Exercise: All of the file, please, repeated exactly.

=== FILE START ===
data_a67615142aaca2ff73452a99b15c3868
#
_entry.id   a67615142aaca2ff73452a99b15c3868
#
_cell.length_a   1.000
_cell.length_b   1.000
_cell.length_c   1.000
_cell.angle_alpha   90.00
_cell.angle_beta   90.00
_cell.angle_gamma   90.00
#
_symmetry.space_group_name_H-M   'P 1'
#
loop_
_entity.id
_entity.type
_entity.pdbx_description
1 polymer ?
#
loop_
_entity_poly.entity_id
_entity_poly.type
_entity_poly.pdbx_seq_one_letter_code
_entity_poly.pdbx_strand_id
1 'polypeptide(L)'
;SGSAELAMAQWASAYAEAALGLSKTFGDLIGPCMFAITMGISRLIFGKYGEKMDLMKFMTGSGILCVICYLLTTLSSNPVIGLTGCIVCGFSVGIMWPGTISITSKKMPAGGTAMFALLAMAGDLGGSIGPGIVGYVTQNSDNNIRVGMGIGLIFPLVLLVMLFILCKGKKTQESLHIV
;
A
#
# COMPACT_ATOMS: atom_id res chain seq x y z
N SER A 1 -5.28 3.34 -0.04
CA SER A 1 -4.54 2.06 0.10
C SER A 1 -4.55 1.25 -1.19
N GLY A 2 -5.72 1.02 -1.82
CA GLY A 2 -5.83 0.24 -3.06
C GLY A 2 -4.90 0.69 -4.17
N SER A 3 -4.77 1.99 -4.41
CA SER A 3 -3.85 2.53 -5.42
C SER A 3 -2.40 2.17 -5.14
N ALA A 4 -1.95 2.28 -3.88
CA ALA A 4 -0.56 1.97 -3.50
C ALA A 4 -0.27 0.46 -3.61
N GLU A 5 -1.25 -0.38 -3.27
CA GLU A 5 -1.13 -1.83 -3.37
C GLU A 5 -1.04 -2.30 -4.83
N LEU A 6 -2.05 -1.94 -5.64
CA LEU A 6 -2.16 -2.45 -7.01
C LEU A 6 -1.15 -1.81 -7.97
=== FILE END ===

data_a67615142aaca2ff73452a99b15c3868
#
_entry.id   a67615142aaca2ff73452a99b15c3868
#
_cell.length_a   1.000
_cell.length_b   1.000
_cell.length_c   1.000
_cell.angle_alpha   90.00
_cell.angle_beta   90.00
_cell.angle_gamma   90.00
#
_symmetry.space_group_name_H-M   'P 1'
#
loop_
_entity.id
_entity.type
_entity.pdbx_description
1 polymer ?
#
loop_
_entity_poly.entity_id
_entity_poly.type
_entity_poly.pdbx_seq_one_letter_code
_entity_poly.pdbx_strand_id
1 'polypeptide(L)'
;SGSAELAMAQWASAYAEAALGLSKTFGDLIGPCMFAITMGISRLIFGKYGEKMDLMKFMTGSGILCVICYLLTTLSSNPVIGLTGCIVCGFSVGIMWPGTISITSKKMPAGGTAMFALLAMAGDLGGSIGPGIVGYVTQNSDNNIRVGMGIGLIFPLVLLVMLFILCKGKKTQESLHIV
;
A
#
# COMPACT_ATOMS: atom_id res chain seq x y z
N SER A 1 -5.28 3.34 -0.04
CA SER A 1 -4.54 2.06 0.10
C SER A 1 -4.55 1.25 -1.19
N GLY A 2 -5.72 1.02 -1.82
CA GLY A 2 -5.83 0.24 -3.06
C GLY A 2 -4.90 0.69 -4.17
N SER A 3 -4.77 1.99 -4.41
CA SER A 3 -3.85 2.53 -5.42
C SER A 3 -2.40 2.17 -5.14
N ALA A 4 -1.95 2.28 -3.88
CA ALA A 4 -0.56 1.97 -3.50
C ALA A 4 -0.27 0.46 -3.61
N GLU A 5 -1.25 -0.38 -3.27
CA GLU A 5 -1.13 -1.83 -3.37
C GLU A 5 -1.04 -2.30 -4.83
N LEU A 6 -2.05 -1.94 -5.64
CA LEU A 6 -2.16 -2.45 -7.01
C LEU A 6 -1.15 -1.81 -7.97